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N.H. high court rules fire marshal may withhold records under law enforcement exemption

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  1. Freedom of Information
The New Hampshire Supreme Court ruled yesterday that the state fire marshal may withhold certain records from a fire investigation…

The New Hampshire Supreme Court ruled yesterday that the state fire marshal may withhold certain records from a fire investigation under a judicially-created exemption from the Right-to-Know Law for records "compiled for law enforcement purposes." The opinion addressed the proper interpretation of this phrase, which the court noted was a matter of first impression.

A company called 38 Endicott Street North, LLC, sued the state fire marshal after being denied documents related to the marshal’s investigation of a 2010 fire at the company's business, the Wide Open Restaurant, Hotel and Saloon, located in Laconia.

State law does not specifically contain an exemption for such records, but one has been judicially recognized since 1978. In that case, the court looked to the preamble to the Right-to-Know Law, which establishes "the greatest possible" access to public records, and the state constitution, which provides that this right "shall not be unreasonably restricted." It then held that in determining what constitutes a public record, it should balance the public benefit in disclosure against the benefit in withholding.

The court applied the same test used by federal courts in evaluating exemptions for law enforcement records under the federal Freedom of Information Act. It referred to the state's version as the “Murray exemption” — named after the case in which it was adopted.

“In interpreting provisions of the New Hampshire Right-to-Know Law, we often look to decisions of other jurisdictions . . . including federal interpretations of FOIA,” wrote Judge Robert J. Lynn on behalf of a unanimous court.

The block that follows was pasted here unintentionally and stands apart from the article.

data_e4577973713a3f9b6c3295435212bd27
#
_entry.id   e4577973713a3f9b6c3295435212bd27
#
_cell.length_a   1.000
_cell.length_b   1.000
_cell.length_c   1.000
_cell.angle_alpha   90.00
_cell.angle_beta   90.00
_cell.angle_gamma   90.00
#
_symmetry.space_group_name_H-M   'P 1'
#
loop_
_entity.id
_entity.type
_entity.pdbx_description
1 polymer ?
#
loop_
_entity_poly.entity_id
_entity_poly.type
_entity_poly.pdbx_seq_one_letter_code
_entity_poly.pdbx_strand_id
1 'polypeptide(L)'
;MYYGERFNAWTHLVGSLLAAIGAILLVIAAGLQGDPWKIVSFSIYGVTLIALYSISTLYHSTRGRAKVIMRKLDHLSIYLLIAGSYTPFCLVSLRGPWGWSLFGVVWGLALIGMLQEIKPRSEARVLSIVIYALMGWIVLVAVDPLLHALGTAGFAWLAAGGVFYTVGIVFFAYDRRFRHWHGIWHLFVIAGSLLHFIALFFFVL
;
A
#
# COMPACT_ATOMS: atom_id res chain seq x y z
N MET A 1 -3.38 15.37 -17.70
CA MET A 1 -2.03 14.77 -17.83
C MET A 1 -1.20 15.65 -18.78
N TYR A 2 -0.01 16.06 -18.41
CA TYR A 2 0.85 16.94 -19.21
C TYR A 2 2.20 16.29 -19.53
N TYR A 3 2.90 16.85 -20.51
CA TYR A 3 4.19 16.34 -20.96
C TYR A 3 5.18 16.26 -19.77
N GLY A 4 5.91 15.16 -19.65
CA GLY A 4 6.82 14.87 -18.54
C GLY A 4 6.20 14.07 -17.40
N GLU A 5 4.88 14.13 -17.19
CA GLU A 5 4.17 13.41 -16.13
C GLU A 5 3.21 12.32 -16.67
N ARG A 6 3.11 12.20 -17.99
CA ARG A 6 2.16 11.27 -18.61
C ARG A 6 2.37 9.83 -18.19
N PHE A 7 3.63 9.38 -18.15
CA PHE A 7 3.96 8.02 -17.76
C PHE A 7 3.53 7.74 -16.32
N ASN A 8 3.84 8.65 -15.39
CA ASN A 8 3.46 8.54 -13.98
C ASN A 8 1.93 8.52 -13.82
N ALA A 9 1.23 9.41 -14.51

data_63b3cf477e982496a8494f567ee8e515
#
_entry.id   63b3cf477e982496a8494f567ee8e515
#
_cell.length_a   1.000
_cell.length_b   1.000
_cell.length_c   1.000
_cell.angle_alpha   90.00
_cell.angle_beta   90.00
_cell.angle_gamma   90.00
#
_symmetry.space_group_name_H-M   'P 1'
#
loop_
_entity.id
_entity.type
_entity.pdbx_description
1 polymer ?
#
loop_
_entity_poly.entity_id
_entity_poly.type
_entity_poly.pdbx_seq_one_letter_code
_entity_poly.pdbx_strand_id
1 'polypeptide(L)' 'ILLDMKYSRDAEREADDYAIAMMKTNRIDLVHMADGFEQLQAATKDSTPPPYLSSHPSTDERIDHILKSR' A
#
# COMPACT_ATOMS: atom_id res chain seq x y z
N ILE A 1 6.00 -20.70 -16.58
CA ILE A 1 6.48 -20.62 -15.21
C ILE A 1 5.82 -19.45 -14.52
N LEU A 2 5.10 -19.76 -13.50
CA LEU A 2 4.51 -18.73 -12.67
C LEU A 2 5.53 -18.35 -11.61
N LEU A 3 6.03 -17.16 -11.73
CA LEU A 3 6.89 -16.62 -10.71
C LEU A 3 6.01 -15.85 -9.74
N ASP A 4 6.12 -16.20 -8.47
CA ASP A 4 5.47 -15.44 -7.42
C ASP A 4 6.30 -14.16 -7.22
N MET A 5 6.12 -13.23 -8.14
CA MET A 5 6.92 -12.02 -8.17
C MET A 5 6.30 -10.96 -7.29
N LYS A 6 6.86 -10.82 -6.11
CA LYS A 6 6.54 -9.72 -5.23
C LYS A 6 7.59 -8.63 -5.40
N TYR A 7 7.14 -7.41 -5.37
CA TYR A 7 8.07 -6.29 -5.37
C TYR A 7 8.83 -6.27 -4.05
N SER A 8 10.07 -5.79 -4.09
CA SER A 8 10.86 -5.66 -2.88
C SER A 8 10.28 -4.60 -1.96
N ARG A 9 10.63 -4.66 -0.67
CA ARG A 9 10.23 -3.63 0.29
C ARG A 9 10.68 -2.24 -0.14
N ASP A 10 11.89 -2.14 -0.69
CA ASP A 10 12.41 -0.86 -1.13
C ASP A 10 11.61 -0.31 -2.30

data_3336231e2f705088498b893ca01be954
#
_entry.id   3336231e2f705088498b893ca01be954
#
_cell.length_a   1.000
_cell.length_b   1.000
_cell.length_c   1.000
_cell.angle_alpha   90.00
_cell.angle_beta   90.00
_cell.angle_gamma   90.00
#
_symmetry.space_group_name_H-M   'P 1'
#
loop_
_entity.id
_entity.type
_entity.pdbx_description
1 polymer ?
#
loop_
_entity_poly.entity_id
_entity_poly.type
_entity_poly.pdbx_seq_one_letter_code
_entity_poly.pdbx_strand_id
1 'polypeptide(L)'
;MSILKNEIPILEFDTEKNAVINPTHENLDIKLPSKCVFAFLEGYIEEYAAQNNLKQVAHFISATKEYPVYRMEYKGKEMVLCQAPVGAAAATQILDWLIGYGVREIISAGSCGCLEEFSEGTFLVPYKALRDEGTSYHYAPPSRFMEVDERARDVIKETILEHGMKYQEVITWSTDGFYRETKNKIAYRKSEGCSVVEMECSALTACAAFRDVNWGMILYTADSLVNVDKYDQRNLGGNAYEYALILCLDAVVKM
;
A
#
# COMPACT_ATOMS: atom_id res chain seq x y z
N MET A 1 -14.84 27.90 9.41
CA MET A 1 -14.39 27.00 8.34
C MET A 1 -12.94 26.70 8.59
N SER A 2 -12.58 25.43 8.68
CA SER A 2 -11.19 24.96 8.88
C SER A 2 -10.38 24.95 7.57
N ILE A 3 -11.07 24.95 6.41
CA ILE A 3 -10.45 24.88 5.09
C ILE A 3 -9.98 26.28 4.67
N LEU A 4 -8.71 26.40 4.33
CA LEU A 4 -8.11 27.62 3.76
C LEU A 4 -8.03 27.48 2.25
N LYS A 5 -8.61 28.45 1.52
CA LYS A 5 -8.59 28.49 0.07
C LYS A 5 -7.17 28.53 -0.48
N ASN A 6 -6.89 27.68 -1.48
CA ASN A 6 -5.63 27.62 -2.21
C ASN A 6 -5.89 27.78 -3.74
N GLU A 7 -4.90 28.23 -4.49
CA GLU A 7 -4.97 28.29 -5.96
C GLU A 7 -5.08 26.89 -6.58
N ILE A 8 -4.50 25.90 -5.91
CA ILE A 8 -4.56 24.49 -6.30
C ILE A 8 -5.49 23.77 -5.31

As the court explained, under FOIA — and therefore under the Murray exemption — in order to avoid public release of allegedly exempt law enforcement records, a government agency must first establish that the requested materials were “compiled for law enforcement purposes.” If that initial threshold is met, the government must then show that one of six harms to law enforcement could result from releasing the relevant records.

The company unsuccessfully argued that the materials were not "compiled for law enforcement purposes" because the marshal is not a law enforcement officer, as he does not have the authority to make arrests.

The court responded, “the [Murray] exemption does not apply exclusively to law enforcement officers or agencies, but rather applies to all records and information compiled . . . for law enforcement purposes.”

The court first examined whether the fire marshal's office was "primarily a law enforcement agency," noting that federal courts have applied a lower standard for demonstrating a law enforcement purpose for such agencies. It ruled that the fire marshal’s office is a “mixed-function agency” because it is authorized by statute to perform some law enforcement functions, such as investigation of the circumstances of fires.

Therefore, the court adopted "the approach taken by most federal courts" with respect to a mixed-function agency, requiring the fire marshal's office to show the records were compiled pursuant to its law enforcement — and not administrative — functions. It ruled the marshal met this threshold requirement, as the withheld records “were compiled during an investigation into potential criminal wrongdoing pursuant to the Fire Marshal’s law enforcement duties and, therefore, were compiled for law enforcement purposes.”

The company was unsuccessful in persuading the court that the office had failed to show how the public disclosure of the requested documents would not interfere with potential enforcement proceedings. The court noted that it was not required that a future arrest or prosecution be certain or imminent, but rather only “reasonably anticipated.”

In so ruling, the court relied on an affidavit provided by a fire investigator that explained that he believed the investigation would lead to criminal charges, and the release of the records would interfere with the proceedings by, for example, revealing witness statements.

As the court found the affidavit's explanation of how releasing the records might harm the investigation to be sufficiently detailed, it declined to order the records released.

Attorney Friedrich Moeckel, who represented 38 Endicott Street North, LLC, declined to comment on the ruling. The state fire marshal's attorney could not be reached for comment.

Related Reporters Committee resources:

· New Hampshire – Open Government Guide: 2. Discussion of each exemption.

· Federal Open Government Guide: 7. Law enforcement records